How voters can engage with candidates about Canada’s defence budget

Home » Featured Articles » Election Blogs » How voters can engage with candidates about Canada’s defence budget

When Canadians go to the polls to vote on October 21, 2019, they will not only be exercising their democratic rights as citizens, but they will also be expecting that the candidates they choose will act in the best interest of those who elect them. We need to ask ourselves – what are our priorities in the upcoming federal election, and who will best represent our values in Parliament?

Many Canadians are still not aware of the 70 per cent increase (over 10 years) in Canadian military spending that was approved by all federal political parties in June 2017. (See Canadian Defence Policy Report: Strong, Secure and Engaged). The Canadian government says it plans to allocate $553 billion to military spending over the next 20 years, and this is just the beginning. Meanwhile, media reports remind us daily about widespread cuts in funding for social programs including housing, education and childcare, etc.

If you think these figures are alarming and seem exorbitant, you are not alone. Everyone I have spoken to over the past few months has expressed a heightened level of concern about Canada’s defence budget, especially in light of the fact that the increases were approved without public consultation. By calling for a reduction in military spending from 70 per cent to 30 per cent over 10 years, significant amounts of money could be reallocated to programs for human needs and for the protection of the environment.

If Canada is to become the “just society” that our leaders once promised, we must consider how allocating public funds to high defence spending impacts human needs such as affordable housing, childcare, and clean drinking water for Indigenous communities. After all, democracy is not just about casting a vote, it is also about the way we make decisions and how we govern ourselves as a society. Gandhi once commented, “The true measure of any society can be found in how it treats its most vulnerable members”, and he challenged Christians to live according to the principles of our faith.

Canada’s rental housing crisis is a good example of the failure of the federal government to set priorities. 25 years ago, the federal government cancelled its National Housing Policy. Since then, trillions of dollars have gone to fund home ownership, but there has been very little funding for rental housing and for housing for Indigenous communities. This failure is having severe impacts on Canadians living on low incomes. As an example, in the city of Edmonton, more than 22,000 people are paying more than 50 per cent of their monthly income on rent.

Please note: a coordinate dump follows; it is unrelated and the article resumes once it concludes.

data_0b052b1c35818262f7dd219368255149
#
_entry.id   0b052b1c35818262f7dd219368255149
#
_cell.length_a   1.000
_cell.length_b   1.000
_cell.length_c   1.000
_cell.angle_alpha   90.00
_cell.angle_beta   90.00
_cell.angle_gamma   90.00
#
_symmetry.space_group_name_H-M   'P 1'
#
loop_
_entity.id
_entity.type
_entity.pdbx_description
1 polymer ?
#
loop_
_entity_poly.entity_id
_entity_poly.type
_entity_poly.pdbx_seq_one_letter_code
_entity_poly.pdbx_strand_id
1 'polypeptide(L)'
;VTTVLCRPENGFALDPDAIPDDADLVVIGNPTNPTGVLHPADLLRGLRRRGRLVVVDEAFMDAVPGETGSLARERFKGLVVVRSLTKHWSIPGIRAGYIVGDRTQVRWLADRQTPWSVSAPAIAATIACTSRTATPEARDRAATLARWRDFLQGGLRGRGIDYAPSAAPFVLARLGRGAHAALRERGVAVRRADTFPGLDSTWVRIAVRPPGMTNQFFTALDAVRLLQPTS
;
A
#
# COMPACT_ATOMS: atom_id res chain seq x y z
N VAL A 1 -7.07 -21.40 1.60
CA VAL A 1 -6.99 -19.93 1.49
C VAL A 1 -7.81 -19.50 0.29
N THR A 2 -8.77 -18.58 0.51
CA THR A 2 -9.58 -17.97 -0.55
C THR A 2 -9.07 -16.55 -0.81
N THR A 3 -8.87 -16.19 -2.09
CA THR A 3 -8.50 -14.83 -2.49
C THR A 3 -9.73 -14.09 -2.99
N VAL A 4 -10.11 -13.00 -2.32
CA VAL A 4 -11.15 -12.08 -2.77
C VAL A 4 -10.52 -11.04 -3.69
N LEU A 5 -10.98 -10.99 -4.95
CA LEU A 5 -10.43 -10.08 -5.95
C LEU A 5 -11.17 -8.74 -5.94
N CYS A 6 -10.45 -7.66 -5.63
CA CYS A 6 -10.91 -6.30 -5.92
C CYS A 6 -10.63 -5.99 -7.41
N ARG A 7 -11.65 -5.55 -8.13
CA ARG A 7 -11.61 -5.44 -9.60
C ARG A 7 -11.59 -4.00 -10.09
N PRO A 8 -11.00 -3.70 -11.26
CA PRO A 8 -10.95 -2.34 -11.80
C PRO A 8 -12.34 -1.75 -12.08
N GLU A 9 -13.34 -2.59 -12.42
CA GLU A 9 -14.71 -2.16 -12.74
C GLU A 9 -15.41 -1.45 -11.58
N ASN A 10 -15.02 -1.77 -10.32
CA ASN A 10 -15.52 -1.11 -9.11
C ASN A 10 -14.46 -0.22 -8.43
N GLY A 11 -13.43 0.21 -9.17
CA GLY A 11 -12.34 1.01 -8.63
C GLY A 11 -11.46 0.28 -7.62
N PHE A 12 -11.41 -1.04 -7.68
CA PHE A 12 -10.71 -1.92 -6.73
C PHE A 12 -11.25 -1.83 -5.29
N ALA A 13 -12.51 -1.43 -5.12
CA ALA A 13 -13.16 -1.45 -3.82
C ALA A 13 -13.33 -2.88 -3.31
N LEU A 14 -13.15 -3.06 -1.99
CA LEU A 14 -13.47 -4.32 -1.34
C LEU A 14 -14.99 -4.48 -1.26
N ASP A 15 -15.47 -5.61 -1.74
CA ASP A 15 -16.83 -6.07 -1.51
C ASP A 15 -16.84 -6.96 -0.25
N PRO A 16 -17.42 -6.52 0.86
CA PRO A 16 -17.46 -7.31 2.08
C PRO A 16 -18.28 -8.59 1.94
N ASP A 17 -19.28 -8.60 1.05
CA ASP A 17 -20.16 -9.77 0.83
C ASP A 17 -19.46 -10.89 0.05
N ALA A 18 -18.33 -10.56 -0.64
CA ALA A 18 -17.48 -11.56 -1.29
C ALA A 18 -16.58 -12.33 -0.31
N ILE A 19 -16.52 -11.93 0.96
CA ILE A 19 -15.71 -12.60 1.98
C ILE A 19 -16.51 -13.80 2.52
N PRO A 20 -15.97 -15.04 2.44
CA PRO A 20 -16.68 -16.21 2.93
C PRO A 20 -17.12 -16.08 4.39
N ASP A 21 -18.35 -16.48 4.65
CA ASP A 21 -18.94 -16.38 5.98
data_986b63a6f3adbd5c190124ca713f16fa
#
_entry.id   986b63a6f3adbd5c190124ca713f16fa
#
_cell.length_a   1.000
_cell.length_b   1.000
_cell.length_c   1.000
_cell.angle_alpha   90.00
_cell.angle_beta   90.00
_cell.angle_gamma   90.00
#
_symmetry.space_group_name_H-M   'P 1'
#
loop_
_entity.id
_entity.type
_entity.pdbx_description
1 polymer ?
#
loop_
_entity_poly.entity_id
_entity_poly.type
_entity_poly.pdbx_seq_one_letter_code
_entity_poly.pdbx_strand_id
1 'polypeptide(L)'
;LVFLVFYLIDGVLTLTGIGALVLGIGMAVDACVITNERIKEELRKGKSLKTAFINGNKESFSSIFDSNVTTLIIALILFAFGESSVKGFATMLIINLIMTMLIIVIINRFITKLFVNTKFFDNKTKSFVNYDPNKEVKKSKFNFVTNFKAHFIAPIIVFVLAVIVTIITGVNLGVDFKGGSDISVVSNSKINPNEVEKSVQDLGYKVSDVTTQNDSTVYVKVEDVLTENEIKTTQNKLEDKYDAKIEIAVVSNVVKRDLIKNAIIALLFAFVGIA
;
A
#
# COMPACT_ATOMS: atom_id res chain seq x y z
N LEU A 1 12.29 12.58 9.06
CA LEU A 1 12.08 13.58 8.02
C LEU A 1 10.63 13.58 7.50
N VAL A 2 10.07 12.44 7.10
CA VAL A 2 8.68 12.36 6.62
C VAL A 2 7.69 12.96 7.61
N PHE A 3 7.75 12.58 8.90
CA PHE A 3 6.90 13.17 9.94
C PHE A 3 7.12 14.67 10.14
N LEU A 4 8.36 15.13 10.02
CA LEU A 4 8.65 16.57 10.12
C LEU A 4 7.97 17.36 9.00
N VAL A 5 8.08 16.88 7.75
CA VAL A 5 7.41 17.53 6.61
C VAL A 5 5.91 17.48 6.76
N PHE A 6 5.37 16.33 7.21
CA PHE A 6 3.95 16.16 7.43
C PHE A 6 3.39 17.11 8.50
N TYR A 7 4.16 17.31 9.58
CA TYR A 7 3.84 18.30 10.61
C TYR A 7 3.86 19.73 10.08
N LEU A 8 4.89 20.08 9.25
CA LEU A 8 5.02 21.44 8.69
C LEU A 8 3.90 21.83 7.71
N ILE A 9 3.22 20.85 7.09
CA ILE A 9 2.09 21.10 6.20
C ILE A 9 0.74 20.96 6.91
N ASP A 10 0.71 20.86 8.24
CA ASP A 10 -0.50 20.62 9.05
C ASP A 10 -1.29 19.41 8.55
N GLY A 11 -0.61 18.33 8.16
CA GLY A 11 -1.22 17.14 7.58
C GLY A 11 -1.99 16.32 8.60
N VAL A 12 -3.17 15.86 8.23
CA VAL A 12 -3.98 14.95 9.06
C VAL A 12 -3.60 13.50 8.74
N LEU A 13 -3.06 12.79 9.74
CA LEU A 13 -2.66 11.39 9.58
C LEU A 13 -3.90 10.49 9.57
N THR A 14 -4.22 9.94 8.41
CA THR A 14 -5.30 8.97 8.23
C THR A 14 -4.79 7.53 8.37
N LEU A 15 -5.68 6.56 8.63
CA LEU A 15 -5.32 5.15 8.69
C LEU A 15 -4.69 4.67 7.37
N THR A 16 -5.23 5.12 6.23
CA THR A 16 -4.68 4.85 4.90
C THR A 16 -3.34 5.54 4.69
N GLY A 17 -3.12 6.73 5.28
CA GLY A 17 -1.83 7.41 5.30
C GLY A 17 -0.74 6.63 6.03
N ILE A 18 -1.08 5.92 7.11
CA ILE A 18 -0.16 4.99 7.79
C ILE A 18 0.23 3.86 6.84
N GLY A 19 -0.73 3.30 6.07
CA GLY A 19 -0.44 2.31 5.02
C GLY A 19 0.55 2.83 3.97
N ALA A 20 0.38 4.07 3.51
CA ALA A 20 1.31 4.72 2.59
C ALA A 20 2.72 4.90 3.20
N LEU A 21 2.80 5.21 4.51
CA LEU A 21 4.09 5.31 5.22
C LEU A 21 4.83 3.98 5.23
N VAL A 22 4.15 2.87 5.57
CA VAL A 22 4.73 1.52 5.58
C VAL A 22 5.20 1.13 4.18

In 2017, the federal government conceded that housing is a fundamental need and a human right. The increased federal funding that has recently been promised for housing is not nearly enough to make up for 25 years of neglect. Reducing the increases in military spending can be a way to redirect $100 billion over the next 20 years. This figure is a good comparison of the additional funding that is required to address the housing crisis being experienced by hundreds of thousands of Canadians from coast to coast.

In the upcoming election, Canadians need to act and show that we care for one another, and we can do this by asking all candidates to support increased funding for rental housing for the most vulnerable in our society. In addition, let us also hold our faith institutions accountable, including our churches, mosques, and synagogues, by asking them to take a stand and connect with other community groups. This action can be a good opportunity to engage voters and ask them what their priorities are for the upcoming election — military spending or human needs.

We must work together now more than ever before to ensure that our rights and freedoms, and strong Canadian values are protected, and as such, we are calling on civil society actors, students, trade unions and communities across the country to work together with legislators to reverse the trends towards militarization. Martin Luther King said, “If we assume that humankind has a right to survive, then we must find an alternative to war and destruction. In our day of space rockets and guided missiles, the choice is either nonviolence or nonexistence.”

We need to ask all candidates in the upcoming federal election to support the reallocation of a substantial percentage of the 70 per cent increase in Canadian defence spending, as these funds are urgently needed to reverse climate change, fight poverty and address human needs such as affordable housing.

Photo by dennisflarsen is licensed under CC BY-NC-SA

Share this post

Leave a Comment